Trattner: If we don’t start expanding renewable sources of electricity, there will be no renewable hydrogen either. And conversely, we cannot expand and manage renewables if we do not also expand power-to-gas technology, i.e. electrolysis. Both are proceeding too falteringly at the moment. It takes eight to nine years to see a new wind turbine in Austria – one year for construction, the rest for planning and approval. This is absolutely a matter for politics. We need to develop wind, solar and hydropower with maximum effort for the next 30 years.
What place can hydrogen take in the energy mix?
Trattner: What is needed is investment. 120 billion euros in renewable power plants, and 120 billion euros in the distribution grid. That is 2 to 3 per cent of GDP annually. Not doing this is not an option. Of course, we can’t shut down fossil fuels overnight. This has to be done gradually and with continual investment. Whether hydrogen will then have a share of 10, 30 or 50 per cent is something no one can seriously answer today. Today it’s two per cent, and it won’t ever be less. In the near future, policy-makers should concentrate more on getting the first concrete steps on the ground and not on constantly setting themselves even higher goals every few years. Who, if not us, can afford to really transform the energy system?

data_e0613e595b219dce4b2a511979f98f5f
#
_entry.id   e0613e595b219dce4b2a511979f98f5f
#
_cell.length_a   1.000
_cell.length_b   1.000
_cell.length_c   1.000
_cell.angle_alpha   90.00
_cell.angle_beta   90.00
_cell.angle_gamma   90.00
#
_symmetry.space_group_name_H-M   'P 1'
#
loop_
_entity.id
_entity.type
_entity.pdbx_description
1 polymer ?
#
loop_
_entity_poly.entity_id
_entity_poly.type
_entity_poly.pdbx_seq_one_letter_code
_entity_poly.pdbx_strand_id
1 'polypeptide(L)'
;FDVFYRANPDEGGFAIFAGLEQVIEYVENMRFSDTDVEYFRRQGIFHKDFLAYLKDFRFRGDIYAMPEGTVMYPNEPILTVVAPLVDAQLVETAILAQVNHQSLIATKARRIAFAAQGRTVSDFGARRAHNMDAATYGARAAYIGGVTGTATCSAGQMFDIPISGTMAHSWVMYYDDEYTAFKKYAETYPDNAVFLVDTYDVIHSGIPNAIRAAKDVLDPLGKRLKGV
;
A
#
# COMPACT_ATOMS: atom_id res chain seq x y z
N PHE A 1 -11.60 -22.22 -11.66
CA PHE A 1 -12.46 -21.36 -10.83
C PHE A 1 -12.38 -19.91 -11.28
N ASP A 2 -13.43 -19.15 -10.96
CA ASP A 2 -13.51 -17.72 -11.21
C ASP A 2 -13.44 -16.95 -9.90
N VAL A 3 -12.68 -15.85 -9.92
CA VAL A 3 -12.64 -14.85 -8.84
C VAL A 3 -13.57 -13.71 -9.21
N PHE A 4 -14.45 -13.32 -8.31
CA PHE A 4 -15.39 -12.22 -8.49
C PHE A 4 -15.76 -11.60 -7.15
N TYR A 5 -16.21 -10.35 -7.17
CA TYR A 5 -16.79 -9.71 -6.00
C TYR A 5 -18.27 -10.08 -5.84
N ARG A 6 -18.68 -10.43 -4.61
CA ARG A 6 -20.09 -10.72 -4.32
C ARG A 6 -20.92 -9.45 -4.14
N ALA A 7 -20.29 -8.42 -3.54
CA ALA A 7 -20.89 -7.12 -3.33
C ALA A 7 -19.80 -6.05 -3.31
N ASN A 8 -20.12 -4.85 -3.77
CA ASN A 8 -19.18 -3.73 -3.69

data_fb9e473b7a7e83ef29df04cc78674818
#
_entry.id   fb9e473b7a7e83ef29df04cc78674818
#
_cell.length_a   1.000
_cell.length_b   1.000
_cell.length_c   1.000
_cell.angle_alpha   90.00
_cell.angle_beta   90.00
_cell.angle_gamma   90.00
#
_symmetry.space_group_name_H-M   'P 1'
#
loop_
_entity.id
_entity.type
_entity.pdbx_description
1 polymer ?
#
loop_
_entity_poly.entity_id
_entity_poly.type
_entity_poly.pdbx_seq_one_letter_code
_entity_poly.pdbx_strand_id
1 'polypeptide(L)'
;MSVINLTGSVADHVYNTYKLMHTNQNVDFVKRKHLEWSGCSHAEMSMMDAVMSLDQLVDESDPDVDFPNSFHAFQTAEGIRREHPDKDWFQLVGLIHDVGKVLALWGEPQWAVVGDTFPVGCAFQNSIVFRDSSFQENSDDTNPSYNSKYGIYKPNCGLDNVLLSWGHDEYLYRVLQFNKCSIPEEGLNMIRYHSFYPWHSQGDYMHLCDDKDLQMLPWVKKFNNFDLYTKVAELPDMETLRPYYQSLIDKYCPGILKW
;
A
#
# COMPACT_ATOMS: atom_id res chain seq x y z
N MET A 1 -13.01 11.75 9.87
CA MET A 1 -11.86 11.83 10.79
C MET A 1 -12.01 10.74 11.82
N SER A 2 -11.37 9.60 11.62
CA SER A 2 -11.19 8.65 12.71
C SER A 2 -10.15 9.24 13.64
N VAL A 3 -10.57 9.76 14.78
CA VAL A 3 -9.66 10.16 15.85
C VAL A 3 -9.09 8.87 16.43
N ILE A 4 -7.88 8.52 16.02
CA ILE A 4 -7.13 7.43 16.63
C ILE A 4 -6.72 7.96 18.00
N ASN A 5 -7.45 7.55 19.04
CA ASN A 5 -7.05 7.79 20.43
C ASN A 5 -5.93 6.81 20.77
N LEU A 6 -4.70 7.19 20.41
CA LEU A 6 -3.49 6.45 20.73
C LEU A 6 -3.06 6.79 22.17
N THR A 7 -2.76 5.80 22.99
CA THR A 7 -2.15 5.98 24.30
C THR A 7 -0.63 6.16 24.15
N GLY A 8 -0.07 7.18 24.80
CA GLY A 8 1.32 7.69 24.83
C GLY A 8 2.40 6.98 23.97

Can hydrogen offer solutions in the current energy shortage?
Trattner: Oh yes, of course. One example is a project by Energie Steiermark in Gabersdorf. There, green hydrogen is produced at an existing biogas plant in combination with photovoltaics via electrolysis, is bottled and transported to the Wolfram company’s plant 30 kilometres away, where it replaces fossil natural gas. Natural gas can be substituted locally in this way. Of course, this doesn’t happen overnight either. At the moment, the only solution is to save energy. The war in Ukraine started in February. The politicians could have said two or three weeks later, we have just under a third of our natural gas in the system in Austria, 90 per cent of it is from Russia, from now on energy saving is the order of the day. Right now there are still reserves in the gas storage facilities, but there is little or nothing more to come. I’m afraid the real problem will come next autumn.
This interview is part of the dossier "Green hydrogen - hype or hope?", in which experts from hydrogen and energy industry research at TU Graz answer the big, burning questions about the future of (green) hydrogen.